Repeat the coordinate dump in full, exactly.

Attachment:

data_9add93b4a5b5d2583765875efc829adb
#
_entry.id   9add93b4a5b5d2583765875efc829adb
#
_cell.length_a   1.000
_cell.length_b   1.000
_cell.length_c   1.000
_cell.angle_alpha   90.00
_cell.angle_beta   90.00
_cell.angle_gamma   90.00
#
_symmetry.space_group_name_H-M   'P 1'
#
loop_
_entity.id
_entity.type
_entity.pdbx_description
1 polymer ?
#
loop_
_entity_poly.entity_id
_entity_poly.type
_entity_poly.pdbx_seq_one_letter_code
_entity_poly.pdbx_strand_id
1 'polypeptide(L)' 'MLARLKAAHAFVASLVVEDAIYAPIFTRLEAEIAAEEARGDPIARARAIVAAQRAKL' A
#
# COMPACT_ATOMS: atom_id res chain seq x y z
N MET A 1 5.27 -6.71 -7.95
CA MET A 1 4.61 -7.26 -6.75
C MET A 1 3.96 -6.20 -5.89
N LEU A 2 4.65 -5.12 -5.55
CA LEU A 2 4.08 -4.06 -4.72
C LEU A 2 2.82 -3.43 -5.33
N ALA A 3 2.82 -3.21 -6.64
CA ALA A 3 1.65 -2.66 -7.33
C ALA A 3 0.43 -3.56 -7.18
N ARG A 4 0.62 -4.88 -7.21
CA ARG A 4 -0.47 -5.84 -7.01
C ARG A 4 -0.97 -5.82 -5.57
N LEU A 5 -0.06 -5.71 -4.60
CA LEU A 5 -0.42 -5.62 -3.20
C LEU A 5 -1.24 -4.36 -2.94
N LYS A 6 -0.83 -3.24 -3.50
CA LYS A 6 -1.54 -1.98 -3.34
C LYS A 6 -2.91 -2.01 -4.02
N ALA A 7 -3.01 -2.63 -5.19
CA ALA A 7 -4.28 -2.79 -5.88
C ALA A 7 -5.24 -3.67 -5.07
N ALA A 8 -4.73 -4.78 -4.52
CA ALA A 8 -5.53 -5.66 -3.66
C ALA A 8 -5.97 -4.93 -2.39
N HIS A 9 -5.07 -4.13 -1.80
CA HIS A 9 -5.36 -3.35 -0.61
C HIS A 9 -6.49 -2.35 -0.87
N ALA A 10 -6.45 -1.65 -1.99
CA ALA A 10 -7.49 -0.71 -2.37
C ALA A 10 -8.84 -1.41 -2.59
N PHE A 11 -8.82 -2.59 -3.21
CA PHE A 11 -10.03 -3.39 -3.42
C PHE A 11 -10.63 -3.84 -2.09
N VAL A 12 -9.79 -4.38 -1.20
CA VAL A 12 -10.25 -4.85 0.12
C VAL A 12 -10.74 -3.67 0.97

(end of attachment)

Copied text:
data_9add93b4a5b5d2583765875efc829adb
#
_entry.id   9add93b4a5b5d2583765875efc829adb
#
_cell.length_a   1.000
_cell.length_b   1.000
_cell.length_c   1.000
_cell.angle_alpha   90.00
_cell.angle_beta   90.00
_cell.angle_gamma   90.00
#
_symmetry.space_group_name_H-M   'P 1'
#
loop_
_entity.id
_entity.type
_entity.pdbx_description
1 polymer ?
#
loop_
_entity_poly.entity_id
_entity_poly.type
_entity_poly.pdbx_seq_one_letter_code
_entity_poly.pdbx_strand_id
1 'polypeptide(L)' 'MLARLKAAHAFVASLVVEDAIYAPIFTRLEAEIAAEEARGDPIARARAIVAAQRAKL' A
#
# COMPACT_ATOMS: atom_id res chain seq x y z
N MET A 1 5.27 -6.71 -7.95
CA MET A 1 4.61 -7.26 -6.75
C MET A 1 3.96 -6.20 -5.89
N LEU A 2 4.65 -5.12 -5.55
CA LEU A 2 4.08 -4.06 -4.72
C LEU A 2 2.82 -3.43 -5.33
N ALA A 3 2.82 -3.21 -6.64
CA ALA A 3 1.65 -2.66 -7.33
C ALA A 3 0.43 -3.56 -7.18
N ARG A 4 0.62 -4.88 -7.21
CA ARG A 4 -0.47 -5.84 -7.01
C ARG A 4 -0.97 -5.82 -5.57
N LEU A 5 -0.06 -5.71 -4.60
CA LEU A 5 -0.42 -5.62 -3.20
C LEU A 5 -1.24 -4.36 -2.94
N LYS A 6 -0.83 -3.24 -3.50
CA LYS A 6 -1.54 -1.98 -3.34
C LYS A 6 -2.91 -2.01 -4.02
N ALA A 7 -3.01 -2.63 -5.19
CA ALA A 7 -4.28 -2.79 -5.88
C ALA A 7 -5.24 -3.67 -5.07
N ALA A 8 -4.73 -4.78 -4.52
CA ALA A 8 -5.53 -5.66 -3.66
C ALA A 8 -5.97 -4.93 -2.39
N HIS A 9 -5.07 -4.13 -1.80
CA HIS A 9 -5.36 -3.35 -0.61
C HIS A 9 -6.49 -2.35 -0.87
N ALA A 10 -6.45 -1.65 -1.99
CA ALA A 10 -7.49 -0.71 -2.37
C ALA A 10 -8.84 -1.41 -2.59
N PHE A 11 -8.82 -2.59 -3.21
CA PHE A 11 -10.03 -3.39 -3.42
C PHE A 11 -10.63 -3.84 -2.09
N VAL A 12 -9.79 -4.38 -1.20
CA VAL A 12 -10.25 -4.85 0.12
C VAL A 12 -10.74 -3.67 0.97